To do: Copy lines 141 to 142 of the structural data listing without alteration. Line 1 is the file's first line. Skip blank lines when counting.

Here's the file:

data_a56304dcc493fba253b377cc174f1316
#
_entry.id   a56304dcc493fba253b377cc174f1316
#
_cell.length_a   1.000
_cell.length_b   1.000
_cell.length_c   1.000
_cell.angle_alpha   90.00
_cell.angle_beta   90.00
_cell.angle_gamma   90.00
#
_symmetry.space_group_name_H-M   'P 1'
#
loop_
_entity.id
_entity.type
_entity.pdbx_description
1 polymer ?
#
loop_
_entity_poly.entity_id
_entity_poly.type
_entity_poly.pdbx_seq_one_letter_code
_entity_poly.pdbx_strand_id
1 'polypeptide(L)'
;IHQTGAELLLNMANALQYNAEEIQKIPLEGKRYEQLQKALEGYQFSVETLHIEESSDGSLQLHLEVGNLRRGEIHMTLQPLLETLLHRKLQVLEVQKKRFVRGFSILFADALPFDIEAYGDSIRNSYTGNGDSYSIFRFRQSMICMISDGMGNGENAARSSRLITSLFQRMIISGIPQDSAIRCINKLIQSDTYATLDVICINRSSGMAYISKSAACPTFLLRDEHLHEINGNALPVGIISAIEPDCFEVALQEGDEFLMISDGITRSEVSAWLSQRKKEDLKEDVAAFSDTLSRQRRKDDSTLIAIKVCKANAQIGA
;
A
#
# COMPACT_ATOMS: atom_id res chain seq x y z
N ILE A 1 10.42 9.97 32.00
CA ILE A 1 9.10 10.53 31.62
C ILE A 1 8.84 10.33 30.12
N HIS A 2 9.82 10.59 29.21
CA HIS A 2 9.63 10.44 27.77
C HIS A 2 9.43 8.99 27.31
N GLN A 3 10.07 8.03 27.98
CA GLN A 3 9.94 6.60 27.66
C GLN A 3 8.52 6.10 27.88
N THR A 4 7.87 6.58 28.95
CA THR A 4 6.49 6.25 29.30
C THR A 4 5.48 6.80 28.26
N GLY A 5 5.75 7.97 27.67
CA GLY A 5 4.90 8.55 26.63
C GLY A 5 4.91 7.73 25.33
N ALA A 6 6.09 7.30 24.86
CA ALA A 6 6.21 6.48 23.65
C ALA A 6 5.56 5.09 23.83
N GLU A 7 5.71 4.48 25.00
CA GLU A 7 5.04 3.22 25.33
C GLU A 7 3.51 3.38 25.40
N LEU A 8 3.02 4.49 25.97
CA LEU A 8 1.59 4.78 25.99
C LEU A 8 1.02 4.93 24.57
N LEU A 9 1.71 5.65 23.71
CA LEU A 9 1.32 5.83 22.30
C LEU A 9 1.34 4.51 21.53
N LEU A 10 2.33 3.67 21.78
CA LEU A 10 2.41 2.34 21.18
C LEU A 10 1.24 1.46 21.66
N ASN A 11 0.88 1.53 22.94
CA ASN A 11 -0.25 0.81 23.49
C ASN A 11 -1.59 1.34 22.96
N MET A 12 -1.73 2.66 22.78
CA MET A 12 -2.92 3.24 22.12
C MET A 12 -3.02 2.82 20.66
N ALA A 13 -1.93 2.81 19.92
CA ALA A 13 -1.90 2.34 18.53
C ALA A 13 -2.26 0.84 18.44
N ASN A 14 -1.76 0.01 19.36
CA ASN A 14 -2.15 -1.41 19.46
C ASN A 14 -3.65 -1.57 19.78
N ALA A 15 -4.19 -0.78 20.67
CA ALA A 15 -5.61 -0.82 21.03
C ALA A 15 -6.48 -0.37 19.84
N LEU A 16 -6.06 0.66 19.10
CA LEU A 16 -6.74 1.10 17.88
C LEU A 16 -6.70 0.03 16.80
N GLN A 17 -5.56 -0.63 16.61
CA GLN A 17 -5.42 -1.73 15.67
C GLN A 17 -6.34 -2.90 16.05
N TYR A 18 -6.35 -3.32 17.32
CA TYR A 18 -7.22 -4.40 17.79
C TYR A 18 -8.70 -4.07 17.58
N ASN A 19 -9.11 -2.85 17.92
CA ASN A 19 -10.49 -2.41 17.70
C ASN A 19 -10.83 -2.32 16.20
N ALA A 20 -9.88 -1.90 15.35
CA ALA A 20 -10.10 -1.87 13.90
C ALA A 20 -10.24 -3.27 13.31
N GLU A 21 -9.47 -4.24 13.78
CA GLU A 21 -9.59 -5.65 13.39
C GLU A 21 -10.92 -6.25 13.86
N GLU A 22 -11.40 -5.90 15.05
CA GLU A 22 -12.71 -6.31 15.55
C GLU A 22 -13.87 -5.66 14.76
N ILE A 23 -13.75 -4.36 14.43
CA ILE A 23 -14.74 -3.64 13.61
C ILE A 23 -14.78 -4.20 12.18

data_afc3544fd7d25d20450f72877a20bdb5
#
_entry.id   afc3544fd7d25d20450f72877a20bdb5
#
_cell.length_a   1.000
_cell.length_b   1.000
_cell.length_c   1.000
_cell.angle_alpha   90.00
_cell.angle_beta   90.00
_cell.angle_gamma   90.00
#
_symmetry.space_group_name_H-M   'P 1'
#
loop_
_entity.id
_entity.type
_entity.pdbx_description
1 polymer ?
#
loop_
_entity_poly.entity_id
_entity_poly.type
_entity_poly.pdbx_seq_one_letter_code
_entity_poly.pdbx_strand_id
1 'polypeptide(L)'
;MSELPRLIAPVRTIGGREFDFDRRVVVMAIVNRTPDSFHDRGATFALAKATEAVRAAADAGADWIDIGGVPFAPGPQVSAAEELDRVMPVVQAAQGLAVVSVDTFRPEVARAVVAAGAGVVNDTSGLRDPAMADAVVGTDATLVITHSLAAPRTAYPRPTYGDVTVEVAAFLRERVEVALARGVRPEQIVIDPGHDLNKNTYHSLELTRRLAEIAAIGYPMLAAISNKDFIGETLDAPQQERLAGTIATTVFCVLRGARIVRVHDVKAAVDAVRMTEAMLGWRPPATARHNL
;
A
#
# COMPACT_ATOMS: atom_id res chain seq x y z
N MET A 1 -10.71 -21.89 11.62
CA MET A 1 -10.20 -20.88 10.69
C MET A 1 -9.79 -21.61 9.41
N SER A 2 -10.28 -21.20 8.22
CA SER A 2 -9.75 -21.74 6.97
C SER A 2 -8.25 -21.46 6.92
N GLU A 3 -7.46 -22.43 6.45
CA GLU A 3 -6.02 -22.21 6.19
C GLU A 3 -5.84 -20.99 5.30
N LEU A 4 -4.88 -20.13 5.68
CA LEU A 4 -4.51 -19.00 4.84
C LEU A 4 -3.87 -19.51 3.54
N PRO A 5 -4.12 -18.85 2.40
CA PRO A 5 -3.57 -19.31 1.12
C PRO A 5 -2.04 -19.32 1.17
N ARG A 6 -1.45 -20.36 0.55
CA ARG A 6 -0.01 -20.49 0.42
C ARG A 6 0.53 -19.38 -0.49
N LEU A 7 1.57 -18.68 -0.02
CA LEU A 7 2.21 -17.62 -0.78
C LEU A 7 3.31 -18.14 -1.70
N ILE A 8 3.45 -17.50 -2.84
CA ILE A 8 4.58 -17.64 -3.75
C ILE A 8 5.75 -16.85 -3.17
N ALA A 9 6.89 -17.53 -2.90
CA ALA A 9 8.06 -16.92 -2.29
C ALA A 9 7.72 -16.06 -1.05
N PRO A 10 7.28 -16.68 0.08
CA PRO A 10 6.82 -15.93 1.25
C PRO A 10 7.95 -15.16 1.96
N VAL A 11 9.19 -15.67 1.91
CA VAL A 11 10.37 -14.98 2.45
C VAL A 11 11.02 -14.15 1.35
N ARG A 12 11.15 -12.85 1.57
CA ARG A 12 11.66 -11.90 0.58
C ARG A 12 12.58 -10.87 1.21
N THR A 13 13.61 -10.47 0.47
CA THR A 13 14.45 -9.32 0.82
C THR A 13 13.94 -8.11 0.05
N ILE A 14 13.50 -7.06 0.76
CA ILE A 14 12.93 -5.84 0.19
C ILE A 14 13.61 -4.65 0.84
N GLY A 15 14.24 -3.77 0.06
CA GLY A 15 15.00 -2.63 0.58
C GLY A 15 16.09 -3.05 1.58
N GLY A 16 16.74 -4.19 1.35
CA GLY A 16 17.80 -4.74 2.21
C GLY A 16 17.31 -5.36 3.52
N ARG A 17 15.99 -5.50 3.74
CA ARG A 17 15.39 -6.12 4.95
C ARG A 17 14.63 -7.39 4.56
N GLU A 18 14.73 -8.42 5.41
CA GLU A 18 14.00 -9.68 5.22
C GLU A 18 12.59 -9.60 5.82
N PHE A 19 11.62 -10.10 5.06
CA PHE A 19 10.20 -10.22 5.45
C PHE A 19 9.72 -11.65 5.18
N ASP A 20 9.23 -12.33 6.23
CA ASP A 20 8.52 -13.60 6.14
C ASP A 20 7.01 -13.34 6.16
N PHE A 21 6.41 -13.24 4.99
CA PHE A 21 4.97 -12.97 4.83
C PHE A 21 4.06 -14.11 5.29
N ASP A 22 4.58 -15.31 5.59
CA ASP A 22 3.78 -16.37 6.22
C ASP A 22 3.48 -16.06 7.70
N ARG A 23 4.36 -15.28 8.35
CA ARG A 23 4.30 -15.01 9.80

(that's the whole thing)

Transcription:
C LEU A 4 -3.87 -19.51 3.54
N PRO A 5 -4.12 -18.85 2.40